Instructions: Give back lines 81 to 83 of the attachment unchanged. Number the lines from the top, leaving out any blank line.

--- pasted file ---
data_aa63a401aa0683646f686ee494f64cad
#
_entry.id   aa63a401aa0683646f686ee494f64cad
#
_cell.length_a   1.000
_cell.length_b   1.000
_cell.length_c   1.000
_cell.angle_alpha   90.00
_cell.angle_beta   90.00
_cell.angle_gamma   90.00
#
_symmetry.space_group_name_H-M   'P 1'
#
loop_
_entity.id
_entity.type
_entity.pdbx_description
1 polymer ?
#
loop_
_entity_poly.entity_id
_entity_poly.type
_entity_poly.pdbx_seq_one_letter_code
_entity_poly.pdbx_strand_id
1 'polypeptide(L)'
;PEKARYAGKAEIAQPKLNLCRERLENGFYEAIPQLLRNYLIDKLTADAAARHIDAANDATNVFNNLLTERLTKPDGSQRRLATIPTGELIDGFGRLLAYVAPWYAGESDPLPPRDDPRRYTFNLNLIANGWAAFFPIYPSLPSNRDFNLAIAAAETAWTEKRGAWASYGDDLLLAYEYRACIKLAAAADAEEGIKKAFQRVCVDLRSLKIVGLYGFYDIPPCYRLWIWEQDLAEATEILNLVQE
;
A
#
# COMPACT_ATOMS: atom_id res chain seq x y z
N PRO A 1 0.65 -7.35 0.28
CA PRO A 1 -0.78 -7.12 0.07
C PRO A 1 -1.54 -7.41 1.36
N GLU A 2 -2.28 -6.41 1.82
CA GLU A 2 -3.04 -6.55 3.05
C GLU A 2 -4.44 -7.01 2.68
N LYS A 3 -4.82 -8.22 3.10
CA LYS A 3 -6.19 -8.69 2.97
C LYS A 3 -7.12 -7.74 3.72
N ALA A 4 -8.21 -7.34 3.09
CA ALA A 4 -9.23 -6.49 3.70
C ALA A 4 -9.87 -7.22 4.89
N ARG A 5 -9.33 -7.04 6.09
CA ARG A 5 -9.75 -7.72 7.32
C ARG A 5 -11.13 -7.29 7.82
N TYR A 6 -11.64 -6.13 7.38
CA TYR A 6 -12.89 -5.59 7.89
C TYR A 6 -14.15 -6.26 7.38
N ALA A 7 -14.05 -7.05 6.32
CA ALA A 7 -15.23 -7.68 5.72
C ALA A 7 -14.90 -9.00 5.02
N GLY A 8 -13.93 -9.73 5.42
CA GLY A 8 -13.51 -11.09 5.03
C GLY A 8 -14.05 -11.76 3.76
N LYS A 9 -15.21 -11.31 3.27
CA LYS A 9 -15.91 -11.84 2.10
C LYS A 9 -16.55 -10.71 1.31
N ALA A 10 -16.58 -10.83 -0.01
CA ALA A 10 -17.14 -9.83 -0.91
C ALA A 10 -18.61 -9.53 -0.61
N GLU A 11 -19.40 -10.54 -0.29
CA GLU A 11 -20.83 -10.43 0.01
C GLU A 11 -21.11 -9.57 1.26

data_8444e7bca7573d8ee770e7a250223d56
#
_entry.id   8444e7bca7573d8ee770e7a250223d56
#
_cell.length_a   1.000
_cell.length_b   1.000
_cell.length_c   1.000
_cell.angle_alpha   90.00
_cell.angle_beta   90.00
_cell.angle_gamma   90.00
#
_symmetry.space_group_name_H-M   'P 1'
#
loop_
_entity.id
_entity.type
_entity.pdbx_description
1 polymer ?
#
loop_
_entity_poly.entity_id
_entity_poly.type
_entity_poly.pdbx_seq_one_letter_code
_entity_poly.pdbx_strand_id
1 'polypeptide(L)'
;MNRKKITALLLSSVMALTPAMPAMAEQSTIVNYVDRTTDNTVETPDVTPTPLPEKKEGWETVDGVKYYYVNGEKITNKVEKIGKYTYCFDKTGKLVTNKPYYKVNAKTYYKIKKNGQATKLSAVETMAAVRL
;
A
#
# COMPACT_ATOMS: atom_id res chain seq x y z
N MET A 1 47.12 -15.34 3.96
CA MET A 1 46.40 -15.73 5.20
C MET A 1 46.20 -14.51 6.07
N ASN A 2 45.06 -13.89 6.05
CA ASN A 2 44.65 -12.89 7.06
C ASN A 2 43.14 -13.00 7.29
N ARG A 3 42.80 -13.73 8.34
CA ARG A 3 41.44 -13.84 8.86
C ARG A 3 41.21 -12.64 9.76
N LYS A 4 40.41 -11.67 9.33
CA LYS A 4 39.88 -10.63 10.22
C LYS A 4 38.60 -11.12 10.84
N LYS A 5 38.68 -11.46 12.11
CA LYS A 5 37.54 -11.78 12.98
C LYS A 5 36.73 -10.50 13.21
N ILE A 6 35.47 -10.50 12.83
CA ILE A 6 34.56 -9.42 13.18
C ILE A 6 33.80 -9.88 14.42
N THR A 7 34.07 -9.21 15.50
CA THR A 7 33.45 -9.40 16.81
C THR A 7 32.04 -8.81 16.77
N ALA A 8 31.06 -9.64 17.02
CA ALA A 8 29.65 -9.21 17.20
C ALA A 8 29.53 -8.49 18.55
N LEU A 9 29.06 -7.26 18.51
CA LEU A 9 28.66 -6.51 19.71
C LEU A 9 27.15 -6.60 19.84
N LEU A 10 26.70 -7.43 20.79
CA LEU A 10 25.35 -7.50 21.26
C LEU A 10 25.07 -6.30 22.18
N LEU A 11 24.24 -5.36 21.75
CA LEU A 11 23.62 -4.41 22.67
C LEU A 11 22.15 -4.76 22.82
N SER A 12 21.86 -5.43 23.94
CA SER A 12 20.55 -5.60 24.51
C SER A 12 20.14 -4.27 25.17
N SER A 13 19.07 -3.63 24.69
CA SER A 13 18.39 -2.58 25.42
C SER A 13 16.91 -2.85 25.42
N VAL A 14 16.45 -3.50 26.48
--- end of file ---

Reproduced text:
1 polymer ?
#
loop_